From: Jonathan Pool (firstname.lastname@example.org)
Date: Sat May 17 2008 - 00:09:27 CDT
> I'd expect the reason to be very simple: U+0027 APOSTROPHE is easy to key in.
True, but most characters are difficult for most users to enter. I was asking
about the consortium’s own pages, which I surmised aren’t difficult for the
consortium to enter.
But even the mail from this list seems not to be sent with a Unicode encoding;
> you mean normalization in the sense of transforming to a Normalization
Sorry, I meant normalizing according to a set of Unicode-inspired orthographic
> Regarding in particular U+0027 APOSTROPHE in existing data, I strongly suggest
> that if you do not know absolutely and provably what it really “stands for,”
> don‘t touch it. When reading text in a natural language that you know
> well, you can usually know what U+0027 should be changed to, but if it‘s
> anything that might be a foreign name or code-like notation, it‘s easy
> to go wrong.
I appreciate your caution. On the other hand, not touching it is a decision,
too. If different sources represent the same lexeme with different apostrophes
and we refrain from touching them, then we’re asserting (in our project) that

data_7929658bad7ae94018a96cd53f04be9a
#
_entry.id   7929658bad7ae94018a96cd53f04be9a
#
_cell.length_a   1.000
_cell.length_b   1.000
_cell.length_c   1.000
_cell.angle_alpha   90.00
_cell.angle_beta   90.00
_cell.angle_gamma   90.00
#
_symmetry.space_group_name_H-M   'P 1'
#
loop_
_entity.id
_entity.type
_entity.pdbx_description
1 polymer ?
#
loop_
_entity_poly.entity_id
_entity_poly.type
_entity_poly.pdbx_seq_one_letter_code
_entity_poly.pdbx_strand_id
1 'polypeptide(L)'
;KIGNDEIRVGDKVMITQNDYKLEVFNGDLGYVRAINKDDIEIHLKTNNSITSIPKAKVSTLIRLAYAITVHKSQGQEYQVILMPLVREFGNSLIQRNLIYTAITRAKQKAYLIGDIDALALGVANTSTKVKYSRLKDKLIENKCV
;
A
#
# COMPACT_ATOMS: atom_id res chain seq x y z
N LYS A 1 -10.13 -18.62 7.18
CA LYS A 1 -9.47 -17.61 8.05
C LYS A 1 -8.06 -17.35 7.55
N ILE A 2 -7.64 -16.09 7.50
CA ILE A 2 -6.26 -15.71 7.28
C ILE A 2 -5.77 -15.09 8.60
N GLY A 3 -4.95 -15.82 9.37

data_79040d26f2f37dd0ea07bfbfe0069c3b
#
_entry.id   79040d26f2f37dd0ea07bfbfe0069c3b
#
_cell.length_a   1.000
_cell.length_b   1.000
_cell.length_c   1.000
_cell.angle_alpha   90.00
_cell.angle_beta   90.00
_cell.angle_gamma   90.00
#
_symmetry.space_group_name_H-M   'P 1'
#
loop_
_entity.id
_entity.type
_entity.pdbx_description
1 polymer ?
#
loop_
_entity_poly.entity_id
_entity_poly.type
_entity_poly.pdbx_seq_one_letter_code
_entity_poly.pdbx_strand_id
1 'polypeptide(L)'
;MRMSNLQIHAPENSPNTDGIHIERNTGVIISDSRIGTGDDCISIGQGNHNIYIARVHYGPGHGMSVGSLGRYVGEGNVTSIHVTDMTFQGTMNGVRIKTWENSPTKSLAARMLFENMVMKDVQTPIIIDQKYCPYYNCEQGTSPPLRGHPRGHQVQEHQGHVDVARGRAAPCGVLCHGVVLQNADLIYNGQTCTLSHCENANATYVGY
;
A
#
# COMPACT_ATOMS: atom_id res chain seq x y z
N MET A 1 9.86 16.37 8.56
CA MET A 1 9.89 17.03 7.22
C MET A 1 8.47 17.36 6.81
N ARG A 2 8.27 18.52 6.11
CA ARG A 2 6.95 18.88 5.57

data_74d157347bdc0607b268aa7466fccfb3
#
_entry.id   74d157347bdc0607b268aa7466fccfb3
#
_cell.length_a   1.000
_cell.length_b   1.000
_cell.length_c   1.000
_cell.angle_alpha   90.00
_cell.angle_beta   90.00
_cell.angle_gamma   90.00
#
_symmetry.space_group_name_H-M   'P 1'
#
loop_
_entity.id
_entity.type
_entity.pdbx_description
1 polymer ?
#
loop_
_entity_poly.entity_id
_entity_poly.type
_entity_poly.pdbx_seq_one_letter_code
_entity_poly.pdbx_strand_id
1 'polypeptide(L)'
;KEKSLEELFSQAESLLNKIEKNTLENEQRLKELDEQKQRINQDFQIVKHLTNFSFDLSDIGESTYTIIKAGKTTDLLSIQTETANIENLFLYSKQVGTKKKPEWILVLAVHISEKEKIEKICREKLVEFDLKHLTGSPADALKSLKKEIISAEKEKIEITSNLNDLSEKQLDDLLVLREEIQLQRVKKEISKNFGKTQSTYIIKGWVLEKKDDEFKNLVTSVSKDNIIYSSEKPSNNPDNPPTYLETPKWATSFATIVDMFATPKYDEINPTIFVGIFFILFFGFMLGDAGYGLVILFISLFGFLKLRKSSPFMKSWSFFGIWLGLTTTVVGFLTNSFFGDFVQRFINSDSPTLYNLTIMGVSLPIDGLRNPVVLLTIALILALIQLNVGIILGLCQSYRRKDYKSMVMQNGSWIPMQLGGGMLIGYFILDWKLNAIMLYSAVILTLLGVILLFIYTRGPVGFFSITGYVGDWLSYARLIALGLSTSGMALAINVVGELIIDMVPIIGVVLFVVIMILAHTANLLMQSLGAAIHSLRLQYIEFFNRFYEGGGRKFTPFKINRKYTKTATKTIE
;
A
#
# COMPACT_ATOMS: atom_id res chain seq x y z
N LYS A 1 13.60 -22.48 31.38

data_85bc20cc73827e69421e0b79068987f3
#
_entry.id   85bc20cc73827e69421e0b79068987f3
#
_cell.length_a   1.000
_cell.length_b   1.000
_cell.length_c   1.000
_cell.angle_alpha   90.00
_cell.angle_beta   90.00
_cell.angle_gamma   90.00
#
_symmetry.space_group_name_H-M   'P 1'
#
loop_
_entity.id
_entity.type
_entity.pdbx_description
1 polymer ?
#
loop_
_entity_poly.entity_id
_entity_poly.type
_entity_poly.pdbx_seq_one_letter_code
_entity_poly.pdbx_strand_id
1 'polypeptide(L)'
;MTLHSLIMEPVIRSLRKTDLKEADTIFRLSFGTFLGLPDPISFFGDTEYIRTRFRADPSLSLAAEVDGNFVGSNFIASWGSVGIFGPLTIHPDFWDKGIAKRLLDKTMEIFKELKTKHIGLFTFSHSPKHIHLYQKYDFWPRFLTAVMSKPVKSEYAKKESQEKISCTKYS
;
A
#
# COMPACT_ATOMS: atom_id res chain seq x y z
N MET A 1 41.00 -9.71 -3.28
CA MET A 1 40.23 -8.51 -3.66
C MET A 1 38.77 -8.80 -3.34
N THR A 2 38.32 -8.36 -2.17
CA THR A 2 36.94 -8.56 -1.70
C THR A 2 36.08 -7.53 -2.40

these lexemes are distinct, and this interferes with our discovery of
translation paths through the lexeme.
> This was discussed some time ago on this list when I raised the issue.
> Check back the list archives if you are interested in people’s views as
> they expressed them, but my impression was that this was not regarded as
> important enough to be done right.
Apparently, though it was by some (e.g., James Kass, who argued--against the
view of Asmus Freytag--that Web pages are more, not less, subject to an
expectation of standard conformity than are paper-printed works, and finished
with: “Web pages on the Unicode site should be exemplary”). For my purposes,
it would certainly help if they were exemplary, and it casts doubt on the
claim of practicality of the standard when the standardizing authority doesn’t
comply. Thanks for the reference.
> There is this problem in ukrainian language, where apostrophe means hard sign.
> How to reproduce it in original cyrillic script? It would not be a "diacritic"
> character as apostrophe, but it is really the original cyrillic character at
> the moment (The Ukrainian National Library thake it as an apostrophe U+0027).
> Same as in the Latin script: U+2019
Why? This seems to conflict with the standard as I understand it. I believe
it’s a letter with a phonological value, not a punctuation mark, so I
understand the standard to state that the correct character is 02BC (MODIFIER
LETTER APOSTROPHE). I believe that this is argued for at
in message 87. If I’m incorrect, I’d appreciate an explanation. Thanks.
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